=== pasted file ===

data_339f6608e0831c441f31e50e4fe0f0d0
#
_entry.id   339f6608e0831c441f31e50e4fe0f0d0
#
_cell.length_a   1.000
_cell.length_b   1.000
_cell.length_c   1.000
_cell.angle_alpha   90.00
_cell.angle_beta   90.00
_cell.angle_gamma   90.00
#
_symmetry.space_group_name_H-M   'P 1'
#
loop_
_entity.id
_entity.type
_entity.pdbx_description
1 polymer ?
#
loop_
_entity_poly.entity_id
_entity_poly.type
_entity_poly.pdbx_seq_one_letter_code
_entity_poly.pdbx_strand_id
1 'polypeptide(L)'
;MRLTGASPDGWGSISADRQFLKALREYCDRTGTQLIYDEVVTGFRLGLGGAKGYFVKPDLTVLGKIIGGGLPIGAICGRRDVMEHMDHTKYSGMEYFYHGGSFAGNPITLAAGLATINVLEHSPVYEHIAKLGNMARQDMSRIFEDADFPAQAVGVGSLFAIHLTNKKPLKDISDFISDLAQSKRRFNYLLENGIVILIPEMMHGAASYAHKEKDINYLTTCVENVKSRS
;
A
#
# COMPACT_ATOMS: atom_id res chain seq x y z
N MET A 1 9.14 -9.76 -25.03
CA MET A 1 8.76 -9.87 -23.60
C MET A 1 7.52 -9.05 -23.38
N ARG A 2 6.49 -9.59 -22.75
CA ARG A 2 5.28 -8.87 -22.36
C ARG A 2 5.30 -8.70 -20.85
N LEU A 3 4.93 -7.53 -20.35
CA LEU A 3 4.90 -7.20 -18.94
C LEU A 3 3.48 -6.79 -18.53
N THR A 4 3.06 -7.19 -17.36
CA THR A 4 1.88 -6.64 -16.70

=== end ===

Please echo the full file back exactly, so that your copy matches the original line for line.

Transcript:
data_339f6608e0831c441f31e50e4fe0f0d0
#
_entry.id   339f6608e0831c441f31e50e4fe0f0d0
#
_cell.length_a   1.000
_cell.length_b   1.000
_cell.length_c   1.000
_cell.angle_alpha   90.00
_cell.angle_beta   90.00
_cell.angle_gamma   90.00
#
_symmetry.space_group_name_H-M   'P 1'
#
loop_
_entity.id
_entity.type
_entity.pdbx_description
1 polymer ?
#
loop_
_entity_poly.entity_id
_entity_poly.type
_entity_poly.pdbx_seq_one_letter_code
_entity_poly.pdbx_strand_id
1 'polypeptide(L)'
;MRLTGASPDGWGSISADRQFLKALREYCDRTGTQLIYDEVVTGFRLGLGGAKGYFVKPDLTVLGKIIGGGLPIGAICGRRDVMEHMDHTKYSGMEYFYHGGSFAGNPITLAAGLATINVLEHSPVYEHIAKLGNMARQDMSRIFEDADFPAQAVGVGSLFAIHLTNKKPLKDISDFISDLAQSKRRFNYLLENGIVILIPEMMHGAASYAHKEKDINYLTTCVENVKSRS
;
A
#
# COMPACT_ATOMS: atom_id res chain seq x y z
N MET A 1 9.14 -9.76 -25.03
CA MET A 1 8.76 -9.87 -23.60
C MET A 1 7.52 -9.05 -23.38
N ARG A 2 6.49 -9.59 -22.75
CA ARG A 2 5.28 -8.87 -22.36
C ARG A 2 5.30 -8.70 -20.85
N LEU A 3 4.93 -7.53 -20.35
CA LEU A 3 4.90 -7.20 -18.94
C LEU A 3 3.48 -6.79 -18.53
N THR A 4 3.06 -7.19 -17.36
CA THR A 4 1.88 -6.64 -16.70